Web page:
DENVER (CBS4)– Denver is home to one of the largest Dr. Martin Luther King Jr. Day celebrations in the country. The COVID-19 pandemic has halted the thousands of people who’d normally march through city streets on Monday, but organizers are hopeful the community will celebrate his legacy at home.
“Dr. King was a true patriot. We have to remember that he was the conscience of America. He was someone who brought all people together,” said Dr. Vern Howard, chairman of the MLK Colorado Holiday Commission.READ MORE: Jeffco Public Schools Aims To Offer Flexibility With Remote Learning Next Fall
Bringing people together, at least literally, this year isn’t an option under current health guidelines.
Watch Dr. Martin Luther King, Jr. Day virtual events here: drmartinlkingjrchc.org/
The MLK Colorado Holiday Commission will still follow through on traditions like the laying of the wreath, the invocation and the passing of the Dr. Martin Luther King unity torch. But this year, they’ll be virtual. The commission has also planned an online panel discussion on criminal justice transformation joined by the state attorney general.
“When it comes to criminal justice, we have to have a transformation. That panel will have two Republican-elected district attorneys and two Democrat-elected district attorneys. It will also include people who have been affected and offended by the current criminal justice system,” said Howard.
Howard has been involved with Colorado’s celebration of Martin Luther King Jr. Day for nearly four decades. He says it’s unfortunate the city can’t come together this year, but this is a matter of public health. He says any congregation at the MLK statue in City Park Monday is not associated with the MLK Colorado Holiday Commission.READ MORE: COVID In Aurora: Signs For Vaccine Become Sticking Point Between Clinic & City
“Do not come out! We’re asking people to do something in your own community, film it and send it to us. We’ll put it on our website. You can still be a part of the Marade, it’s just a virtual one this year,” said Howard.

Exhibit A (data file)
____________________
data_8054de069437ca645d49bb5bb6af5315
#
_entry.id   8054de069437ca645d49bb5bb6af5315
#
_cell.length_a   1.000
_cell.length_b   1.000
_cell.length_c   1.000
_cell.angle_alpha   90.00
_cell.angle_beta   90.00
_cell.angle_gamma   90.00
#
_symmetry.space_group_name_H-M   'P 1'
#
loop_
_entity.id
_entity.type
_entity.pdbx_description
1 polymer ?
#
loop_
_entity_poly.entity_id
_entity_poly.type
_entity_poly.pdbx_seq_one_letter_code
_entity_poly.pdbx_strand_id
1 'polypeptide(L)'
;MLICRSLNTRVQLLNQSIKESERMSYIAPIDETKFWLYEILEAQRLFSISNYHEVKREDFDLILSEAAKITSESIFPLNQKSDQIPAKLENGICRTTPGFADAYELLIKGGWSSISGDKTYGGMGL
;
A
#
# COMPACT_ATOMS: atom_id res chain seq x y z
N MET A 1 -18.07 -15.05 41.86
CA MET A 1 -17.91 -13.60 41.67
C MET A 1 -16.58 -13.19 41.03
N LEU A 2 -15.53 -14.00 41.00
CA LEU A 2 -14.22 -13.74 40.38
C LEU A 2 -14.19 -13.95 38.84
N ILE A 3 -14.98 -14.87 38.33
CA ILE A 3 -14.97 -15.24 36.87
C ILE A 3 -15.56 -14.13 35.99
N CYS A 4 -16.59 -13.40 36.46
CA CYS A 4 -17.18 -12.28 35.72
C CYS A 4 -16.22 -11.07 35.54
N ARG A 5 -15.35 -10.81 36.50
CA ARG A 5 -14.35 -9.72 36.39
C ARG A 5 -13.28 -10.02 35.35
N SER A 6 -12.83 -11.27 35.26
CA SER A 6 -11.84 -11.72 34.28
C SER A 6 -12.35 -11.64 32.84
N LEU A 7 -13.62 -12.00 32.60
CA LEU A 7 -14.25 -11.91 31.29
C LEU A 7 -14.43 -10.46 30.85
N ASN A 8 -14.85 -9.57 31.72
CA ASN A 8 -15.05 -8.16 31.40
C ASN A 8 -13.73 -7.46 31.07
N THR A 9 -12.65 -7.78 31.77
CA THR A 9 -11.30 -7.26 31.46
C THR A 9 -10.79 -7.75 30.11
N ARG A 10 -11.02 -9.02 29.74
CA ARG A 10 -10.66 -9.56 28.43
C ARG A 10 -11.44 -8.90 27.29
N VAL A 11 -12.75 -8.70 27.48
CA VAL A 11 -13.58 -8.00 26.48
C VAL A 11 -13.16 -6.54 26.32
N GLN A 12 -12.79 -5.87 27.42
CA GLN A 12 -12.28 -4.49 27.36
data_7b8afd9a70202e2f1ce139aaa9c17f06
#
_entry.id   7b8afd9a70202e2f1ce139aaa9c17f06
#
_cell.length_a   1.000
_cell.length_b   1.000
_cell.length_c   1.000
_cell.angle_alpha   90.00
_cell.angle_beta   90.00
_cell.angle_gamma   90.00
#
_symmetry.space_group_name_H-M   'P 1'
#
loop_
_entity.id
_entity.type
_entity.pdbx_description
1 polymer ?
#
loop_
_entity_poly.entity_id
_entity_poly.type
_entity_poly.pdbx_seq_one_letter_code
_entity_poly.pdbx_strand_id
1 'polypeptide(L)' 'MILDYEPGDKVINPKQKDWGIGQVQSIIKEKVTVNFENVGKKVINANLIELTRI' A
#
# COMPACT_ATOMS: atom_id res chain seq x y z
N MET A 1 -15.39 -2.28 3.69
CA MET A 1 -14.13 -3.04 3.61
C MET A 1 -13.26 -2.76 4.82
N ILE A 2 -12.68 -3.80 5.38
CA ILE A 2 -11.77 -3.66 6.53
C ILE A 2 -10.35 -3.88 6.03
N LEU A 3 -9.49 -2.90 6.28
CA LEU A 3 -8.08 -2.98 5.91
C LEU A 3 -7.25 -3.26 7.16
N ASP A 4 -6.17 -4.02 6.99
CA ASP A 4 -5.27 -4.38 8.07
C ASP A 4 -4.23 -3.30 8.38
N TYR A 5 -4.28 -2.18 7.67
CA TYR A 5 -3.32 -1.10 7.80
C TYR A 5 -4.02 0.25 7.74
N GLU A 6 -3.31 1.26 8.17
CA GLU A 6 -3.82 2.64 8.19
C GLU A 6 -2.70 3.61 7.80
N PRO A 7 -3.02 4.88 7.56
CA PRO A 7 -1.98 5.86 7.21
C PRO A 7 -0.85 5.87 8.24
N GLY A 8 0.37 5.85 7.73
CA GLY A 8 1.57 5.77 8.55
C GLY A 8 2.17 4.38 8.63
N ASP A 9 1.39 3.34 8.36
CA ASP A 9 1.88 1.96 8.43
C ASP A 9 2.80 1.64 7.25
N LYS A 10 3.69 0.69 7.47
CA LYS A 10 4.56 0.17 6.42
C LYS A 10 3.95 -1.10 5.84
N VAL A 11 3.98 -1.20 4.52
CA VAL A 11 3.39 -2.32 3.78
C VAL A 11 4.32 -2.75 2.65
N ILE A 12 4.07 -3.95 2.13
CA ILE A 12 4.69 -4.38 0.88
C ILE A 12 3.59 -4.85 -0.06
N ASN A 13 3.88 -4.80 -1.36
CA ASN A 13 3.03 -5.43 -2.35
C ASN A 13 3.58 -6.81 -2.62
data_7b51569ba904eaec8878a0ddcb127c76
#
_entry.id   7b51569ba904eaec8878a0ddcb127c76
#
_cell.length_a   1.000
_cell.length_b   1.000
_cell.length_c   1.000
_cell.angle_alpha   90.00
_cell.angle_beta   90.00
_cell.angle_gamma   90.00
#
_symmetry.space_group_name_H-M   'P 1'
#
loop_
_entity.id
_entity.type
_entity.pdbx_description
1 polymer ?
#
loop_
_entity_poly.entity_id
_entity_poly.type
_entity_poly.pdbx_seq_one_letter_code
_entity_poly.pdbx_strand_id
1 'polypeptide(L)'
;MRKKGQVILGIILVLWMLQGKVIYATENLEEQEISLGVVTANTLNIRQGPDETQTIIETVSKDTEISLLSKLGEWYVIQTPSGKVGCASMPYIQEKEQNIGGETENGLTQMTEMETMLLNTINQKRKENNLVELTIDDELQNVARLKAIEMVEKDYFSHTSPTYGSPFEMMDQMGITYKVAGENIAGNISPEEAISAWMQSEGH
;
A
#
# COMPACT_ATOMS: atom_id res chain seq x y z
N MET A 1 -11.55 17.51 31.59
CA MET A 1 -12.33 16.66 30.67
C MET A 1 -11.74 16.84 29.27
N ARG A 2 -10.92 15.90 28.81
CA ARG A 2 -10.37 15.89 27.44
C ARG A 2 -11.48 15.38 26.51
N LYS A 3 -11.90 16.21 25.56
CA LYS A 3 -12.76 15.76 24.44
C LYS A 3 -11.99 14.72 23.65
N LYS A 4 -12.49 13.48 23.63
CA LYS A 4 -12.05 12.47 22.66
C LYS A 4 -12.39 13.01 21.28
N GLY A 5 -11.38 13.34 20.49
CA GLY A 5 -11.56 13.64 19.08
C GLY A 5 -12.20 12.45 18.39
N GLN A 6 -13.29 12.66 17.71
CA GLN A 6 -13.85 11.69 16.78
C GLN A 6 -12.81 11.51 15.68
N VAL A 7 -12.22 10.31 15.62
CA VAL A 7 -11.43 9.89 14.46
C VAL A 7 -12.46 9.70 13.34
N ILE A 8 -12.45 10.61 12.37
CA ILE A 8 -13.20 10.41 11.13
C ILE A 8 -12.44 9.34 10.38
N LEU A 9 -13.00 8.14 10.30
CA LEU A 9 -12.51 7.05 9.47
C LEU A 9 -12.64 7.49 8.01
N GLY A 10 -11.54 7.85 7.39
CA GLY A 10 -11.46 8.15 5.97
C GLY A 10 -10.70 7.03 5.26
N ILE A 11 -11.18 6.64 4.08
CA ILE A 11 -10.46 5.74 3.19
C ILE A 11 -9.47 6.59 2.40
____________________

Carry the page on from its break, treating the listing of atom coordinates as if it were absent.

The theme of this year’s event is “Good Trouble” in honor of the late Rep. John Lewis. Before he died, Lewis told Americans to “Get in good trouble, necessary trouble.” Much of the trouble our nation has seen this year, particularly during last week’s insurrection at the U.S. Capitol, was neither good nor necessary.
Tensions in America are high. Howard says a deadly virus wouldn’t have been the only danger to this year’s Marade.
“When we think about the threats that we’ve received form folks wanting to disrupt the Marade, I guess it’s a good thing that COVID happened, because we’re not having the Marade,” said Howard. “We’ve had folks talk about how the Marade would be a ‘good place to make their voice heard’ and things of that sort. Since we’re not having the march, we’re not as concerned about it.”
COVID-19 hasn’t disrupted the charitable aspect of Denver’s MLK celebration. The commission has partnered with foundations like The Struggle of Love, The Opportunity Center in Aurora and the Denver Rescue Mission to collect and distribute non-perishable food, hygiene products and winter clothing.
MLK Colorado Holiday Commission will also be feeding hot meals to up to 5,000 people this week. Links to the virtual panel and activities will be available online.MORE NEWS: Douglas County Schools To Bring Middle & High School Students Back After Spring Break